Second — and most often — we evoke the huge stretches of time over which selection has had to work: millions and billions of years.  Indeed, such spans of time are not easily grasped by even the minds of evolutionary biologists.  We are accustomed (and perhaps evolved) to thinking of times on the order of decades or centuries.  So, we say, given the long eons since life began evolving, there has been plenty of time for selection to do its job.

I think a good way to meet this criticism is through mathematical modelling.  We simply make a model of the evolution of a complex trait (or better yet, several of them), basing it on reasonable estimates of selection pressures, mutation rates, etc.  Then we see how long it will take the model or the computer to construct the adaptation.  Then we extrapolate to how many such adaptations it would take to evolve a new “type” of creature, say a bird from a theropod dinosaur.  If our theory is right, we should be able to do this, and find that selection can indeed create adapations in reasonable stretches of time.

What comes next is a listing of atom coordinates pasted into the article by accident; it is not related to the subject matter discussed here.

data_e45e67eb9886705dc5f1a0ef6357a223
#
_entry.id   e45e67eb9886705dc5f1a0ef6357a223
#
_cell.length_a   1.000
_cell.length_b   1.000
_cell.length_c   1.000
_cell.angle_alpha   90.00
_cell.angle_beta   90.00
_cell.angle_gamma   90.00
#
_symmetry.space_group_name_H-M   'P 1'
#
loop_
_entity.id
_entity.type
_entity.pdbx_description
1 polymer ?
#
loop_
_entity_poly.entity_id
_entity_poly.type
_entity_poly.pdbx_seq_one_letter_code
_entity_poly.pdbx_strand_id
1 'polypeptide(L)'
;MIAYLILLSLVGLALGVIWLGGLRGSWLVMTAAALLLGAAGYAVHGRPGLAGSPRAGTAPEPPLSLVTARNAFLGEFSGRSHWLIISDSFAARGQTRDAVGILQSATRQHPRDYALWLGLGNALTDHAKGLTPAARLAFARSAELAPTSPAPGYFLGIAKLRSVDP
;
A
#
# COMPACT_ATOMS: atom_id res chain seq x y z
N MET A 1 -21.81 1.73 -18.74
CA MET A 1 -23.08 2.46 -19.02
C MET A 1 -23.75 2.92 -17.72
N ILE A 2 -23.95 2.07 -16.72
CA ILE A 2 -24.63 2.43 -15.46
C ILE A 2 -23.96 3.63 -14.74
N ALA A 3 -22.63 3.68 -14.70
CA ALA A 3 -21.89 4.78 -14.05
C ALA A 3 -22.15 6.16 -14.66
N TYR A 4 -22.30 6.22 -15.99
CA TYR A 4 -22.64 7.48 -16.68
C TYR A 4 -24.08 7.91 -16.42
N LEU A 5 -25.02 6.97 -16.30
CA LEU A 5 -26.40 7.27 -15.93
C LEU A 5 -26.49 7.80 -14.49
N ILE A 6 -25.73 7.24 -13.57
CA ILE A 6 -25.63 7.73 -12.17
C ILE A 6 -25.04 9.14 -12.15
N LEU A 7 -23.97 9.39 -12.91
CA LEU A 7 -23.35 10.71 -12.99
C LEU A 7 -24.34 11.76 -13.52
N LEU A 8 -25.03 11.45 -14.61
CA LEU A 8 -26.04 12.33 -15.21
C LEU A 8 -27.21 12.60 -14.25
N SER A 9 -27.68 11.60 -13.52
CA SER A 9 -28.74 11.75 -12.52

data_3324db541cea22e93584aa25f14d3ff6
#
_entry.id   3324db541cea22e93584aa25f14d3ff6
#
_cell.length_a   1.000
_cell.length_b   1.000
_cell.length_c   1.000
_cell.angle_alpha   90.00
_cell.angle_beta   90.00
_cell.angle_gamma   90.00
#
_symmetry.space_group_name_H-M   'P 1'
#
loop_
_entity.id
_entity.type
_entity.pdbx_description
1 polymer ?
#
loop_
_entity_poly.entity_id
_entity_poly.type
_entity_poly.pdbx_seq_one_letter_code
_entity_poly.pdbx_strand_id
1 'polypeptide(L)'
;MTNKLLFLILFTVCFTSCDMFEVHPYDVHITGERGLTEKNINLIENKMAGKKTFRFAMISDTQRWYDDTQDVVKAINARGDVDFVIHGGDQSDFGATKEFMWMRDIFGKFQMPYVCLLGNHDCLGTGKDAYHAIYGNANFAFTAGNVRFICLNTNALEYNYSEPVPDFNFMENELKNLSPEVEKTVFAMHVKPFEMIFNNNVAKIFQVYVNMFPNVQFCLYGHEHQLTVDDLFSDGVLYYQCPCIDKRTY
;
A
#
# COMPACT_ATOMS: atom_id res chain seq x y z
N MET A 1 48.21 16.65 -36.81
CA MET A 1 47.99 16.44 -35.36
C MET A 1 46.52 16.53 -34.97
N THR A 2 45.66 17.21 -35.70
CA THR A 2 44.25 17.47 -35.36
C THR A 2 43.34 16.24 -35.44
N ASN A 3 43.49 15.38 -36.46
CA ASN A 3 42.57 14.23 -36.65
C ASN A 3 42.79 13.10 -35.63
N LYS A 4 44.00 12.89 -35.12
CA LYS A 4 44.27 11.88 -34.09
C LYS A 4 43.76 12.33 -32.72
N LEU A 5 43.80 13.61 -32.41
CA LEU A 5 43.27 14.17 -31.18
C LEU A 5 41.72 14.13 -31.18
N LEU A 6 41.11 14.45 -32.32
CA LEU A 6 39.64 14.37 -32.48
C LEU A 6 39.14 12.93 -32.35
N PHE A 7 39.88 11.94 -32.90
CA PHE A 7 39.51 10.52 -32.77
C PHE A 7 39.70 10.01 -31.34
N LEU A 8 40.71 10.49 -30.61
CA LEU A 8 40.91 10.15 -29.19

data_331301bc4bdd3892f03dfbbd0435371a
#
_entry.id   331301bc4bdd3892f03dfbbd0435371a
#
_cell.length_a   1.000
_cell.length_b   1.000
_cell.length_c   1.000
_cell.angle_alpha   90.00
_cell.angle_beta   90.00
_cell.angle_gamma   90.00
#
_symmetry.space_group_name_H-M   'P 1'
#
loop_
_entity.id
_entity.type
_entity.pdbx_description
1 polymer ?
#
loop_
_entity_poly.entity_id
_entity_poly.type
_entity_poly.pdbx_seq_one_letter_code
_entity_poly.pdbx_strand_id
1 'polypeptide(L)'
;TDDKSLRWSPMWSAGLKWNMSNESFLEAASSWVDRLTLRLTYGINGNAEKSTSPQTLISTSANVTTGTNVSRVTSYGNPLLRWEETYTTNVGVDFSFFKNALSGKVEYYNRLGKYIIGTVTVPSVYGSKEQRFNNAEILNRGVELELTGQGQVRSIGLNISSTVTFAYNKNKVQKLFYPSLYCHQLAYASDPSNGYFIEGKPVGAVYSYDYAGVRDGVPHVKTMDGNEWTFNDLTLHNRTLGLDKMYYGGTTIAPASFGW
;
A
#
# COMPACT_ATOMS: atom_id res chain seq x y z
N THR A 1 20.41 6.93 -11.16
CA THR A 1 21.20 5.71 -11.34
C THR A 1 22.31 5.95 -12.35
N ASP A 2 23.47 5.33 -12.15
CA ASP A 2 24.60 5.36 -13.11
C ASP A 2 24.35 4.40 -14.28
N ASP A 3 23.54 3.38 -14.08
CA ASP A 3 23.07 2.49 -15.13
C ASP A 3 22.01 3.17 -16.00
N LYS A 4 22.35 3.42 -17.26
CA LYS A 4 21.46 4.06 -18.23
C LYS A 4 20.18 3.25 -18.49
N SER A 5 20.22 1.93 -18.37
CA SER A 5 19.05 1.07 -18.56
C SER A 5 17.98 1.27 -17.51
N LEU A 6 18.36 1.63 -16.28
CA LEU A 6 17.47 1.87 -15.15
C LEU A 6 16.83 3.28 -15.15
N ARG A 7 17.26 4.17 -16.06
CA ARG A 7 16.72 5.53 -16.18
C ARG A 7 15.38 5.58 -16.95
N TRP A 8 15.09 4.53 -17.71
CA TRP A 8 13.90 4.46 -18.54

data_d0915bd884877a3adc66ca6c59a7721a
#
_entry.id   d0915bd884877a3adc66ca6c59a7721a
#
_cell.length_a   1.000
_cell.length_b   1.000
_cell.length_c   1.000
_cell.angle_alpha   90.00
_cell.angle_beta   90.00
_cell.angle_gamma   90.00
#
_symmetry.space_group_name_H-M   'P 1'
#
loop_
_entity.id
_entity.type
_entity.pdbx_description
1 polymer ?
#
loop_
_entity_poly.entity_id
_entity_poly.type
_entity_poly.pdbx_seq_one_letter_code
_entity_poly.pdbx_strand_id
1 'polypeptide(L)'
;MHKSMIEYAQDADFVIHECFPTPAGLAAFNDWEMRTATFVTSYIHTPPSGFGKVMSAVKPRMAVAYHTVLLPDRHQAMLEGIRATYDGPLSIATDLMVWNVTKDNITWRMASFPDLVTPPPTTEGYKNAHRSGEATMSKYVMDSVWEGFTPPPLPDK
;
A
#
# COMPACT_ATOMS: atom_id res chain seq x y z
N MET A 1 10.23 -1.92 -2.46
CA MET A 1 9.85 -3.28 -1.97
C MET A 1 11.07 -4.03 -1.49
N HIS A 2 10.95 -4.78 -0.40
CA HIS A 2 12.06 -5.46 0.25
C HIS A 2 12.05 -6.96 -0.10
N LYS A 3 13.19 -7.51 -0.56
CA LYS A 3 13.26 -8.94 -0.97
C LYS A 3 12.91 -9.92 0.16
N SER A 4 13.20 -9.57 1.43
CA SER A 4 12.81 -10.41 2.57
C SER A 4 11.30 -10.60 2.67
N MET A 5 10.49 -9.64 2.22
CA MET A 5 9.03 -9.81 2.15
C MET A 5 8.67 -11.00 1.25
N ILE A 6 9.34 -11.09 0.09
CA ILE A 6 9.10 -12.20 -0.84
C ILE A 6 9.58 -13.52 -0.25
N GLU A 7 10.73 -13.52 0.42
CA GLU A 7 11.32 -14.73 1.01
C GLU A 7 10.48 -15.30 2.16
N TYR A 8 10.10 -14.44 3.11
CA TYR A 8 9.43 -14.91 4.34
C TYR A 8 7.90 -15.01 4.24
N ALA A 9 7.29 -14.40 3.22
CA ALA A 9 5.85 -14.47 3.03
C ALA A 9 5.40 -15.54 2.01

As far as I know, there has been only one attempt to do this: Nilsson and Pelger’s 1994 paper on the evolution of a complex camera eye from a flat, pigmented, light-sensitive eyespot. ( Nilsson, D.-E., and S. Pelger. 1994. A pessimistic estimate of the time required for an eye to evolve. Proc. Roy. Soc. Lond. B 256:53-58.).  This was a mathematical model that I describe in chapter 5 of WEIT, and which Richard Dawkins summarizes here. (See the animation of this process on Mark Ridley’s Evolution website here.) Nilsson and Pelger showed that, under conservative assumptions, the eyespot would become a complex camera eye in a little less than 400,000 years.  Since the earliest animals with eyes go back to about 550 million years ago, this span is enough for eyes to have evolved more than 1500 times in succession!

Apparently this model was not sufficient to convince my interlocutor, or he didn’t realize its implications.  What I would like to see, and what I think would be a great boon to furthering acceptance of evolution, is more models of the Nilsson and Pelger type.  When we tell people that there’s been sufficient time for everything to have evolved by natural selection, we need more hard models to back us up.  Granted, making such models isn’t going to tremendously advance the career of an evolutionary biologist, but I still think they’re important.


The stages of eye evolution in Nilsson and Pelger’s paper, with n equal to the number of generations that elapsed in their model.